When American Airlines parent AMR (PINK:AAMRQ) asked a federal bankruptcy court in New York to throw out its union contracts Tuesday, it might inadvertently have made it easier for another carrier — like US Airways (NYSE:LCC) — to swoop in and snap it up for a song.
US Airways CEO Doug Parker has often said that there is one major airline merger left and that he plans to be a part of it. Last spring, I pointed out that a marriage between US Airways and American made more sense than any other major combination.
Last week, Parker confirmed to reporters in Phoenix that his airline has hired advisers to “investigate the American situation.” US Air executives have discussed plans to acquire AMR before it emerges from bankruptcy with some members of American’s unsecured creditors committee, according to Bloomberg. The unsecured creditors committee includes representatives from AMR’s three largest unions — pilots, flight attendants and ground workers.
Under federal bankruptcy law, that creditors’ panel must approve AMR management’s plan to reorganize under Chapter 11. Reuters reported last month that the panel members are growing frustrated with American’s reorganization plans and believe it should consider merging with another carrier.
Parker has been here before. He was at the helm of America West back in 2005 when his airline acquired US Airways Group, which then was in bankruptcy. The combined entity — which assumed the US Airways name — rebounded financially and now is the fifth-largest airline in the U.S.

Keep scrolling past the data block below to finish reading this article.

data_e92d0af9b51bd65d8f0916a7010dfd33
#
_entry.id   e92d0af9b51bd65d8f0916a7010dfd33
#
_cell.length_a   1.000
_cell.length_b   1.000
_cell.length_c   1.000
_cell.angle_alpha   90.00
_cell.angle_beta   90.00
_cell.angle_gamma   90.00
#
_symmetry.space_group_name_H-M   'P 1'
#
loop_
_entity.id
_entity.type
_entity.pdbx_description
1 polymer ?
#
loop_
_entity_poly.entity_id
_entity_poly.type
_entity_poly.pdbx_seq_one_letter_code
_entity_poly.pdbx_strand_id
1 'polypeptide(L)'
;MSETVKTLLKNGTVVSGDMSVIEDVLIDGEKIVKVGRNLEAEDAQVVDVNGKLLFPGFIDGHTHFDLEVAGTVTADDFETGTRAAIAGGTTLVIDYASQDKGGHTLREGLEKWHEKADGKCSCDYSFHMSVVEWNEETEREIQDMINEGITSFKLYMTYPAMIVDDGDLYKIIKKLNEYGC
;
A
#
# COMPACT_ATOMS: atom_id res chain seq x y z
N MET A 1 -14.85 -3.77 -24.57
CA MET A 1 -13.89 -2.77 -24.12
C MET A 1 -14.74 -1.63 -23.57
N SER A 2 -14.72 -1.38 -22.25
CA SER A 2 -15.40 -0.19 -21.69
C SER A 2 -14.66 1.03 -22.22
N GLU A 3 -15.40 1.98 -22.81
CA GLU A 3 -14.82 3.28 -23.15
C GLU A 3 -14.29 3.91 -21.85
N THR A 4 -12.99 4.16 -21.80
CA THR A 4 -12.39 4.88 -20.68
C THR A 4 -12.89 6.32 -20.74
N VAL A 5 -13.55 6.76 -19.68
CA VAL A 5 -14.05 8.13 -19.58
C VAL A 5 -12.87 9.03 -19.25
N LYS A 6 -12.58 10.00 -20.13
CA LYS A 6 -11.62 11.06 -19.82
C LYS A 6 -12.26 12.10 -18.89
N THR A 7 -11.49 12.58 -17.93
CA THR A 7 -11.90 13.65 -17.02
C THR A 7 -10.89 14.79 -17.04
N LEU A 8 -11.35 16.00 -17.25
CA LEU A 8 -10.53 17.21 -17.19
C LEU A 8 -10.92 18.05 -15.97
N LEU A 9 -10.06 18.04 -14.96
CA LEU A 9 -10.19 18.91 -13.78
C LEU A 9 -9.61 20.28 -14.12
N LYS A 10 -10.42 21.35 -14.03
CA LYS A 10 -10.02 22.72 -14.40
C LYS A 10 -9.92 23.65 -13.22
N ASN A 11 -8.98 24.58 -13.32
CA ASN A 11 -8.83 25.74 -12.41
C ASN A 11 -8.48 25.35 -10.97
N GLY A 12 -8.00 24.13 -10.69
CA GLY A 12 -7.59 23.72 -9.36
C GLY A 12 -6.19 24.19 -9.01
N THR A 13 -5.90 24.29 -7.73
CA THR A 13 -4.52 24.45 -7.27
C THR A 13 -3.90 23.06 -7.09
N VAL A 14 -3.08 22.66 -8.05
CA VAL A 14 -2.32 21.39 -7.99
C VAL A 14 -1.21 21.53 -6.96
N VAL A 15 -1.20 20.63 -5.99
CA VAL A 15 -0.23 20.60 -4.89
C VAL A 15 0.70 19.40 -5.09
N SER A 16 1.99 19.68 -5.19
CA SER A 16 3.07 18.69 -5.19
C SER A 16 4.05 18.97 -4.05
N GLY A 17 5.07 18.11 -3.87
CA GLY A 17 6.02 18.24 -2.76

Living together after the marriage, however, has been challenging. Seven years later, US Airways still is struggling with some aspects of integrating its two groups of employees. For example, the airline’s pilots still are not under a joint contract, and it does not yet have a single seniority list. That’s likely to be the biggest sticking point for unions if merger talks progress.
“You need to have allies, particularly the employees,” he said. “You need labor to be excited about the transactions.”
Ironically, a hostile takeover is exactly what American CEO Tom Horton said he was trying to prevent when the carrier asked a federal bankruptcy judge to void nine collective bargaining agreements with its unions and force employees to accept additional cost-cutting measures. The airline also asked the court’s permission to eliminate company-paid medical benefits for employees who retired before the carrier filed for bankruptcy last year.
“I have also heard great concern that American could be the target of those who wish to acquire our company or break it up,” Horton said in a letter to employees on Tuesday. “The best way for us to assure the best possible outcome — and prevent a bad outcome — for our company, our people and our stakeholders is to proceed quickly on our restructuring to create a successful, profitable and growing American.”
American made a case for substantial cuts in Tuesday’s massive court filing, arguing that it can no longer compete because its major rivals have used Chapter 11 to “secure large labor cost reductions and operating flexibility.” That has left American with “the highest unit labor costs among the major network carriers,” according to the filing.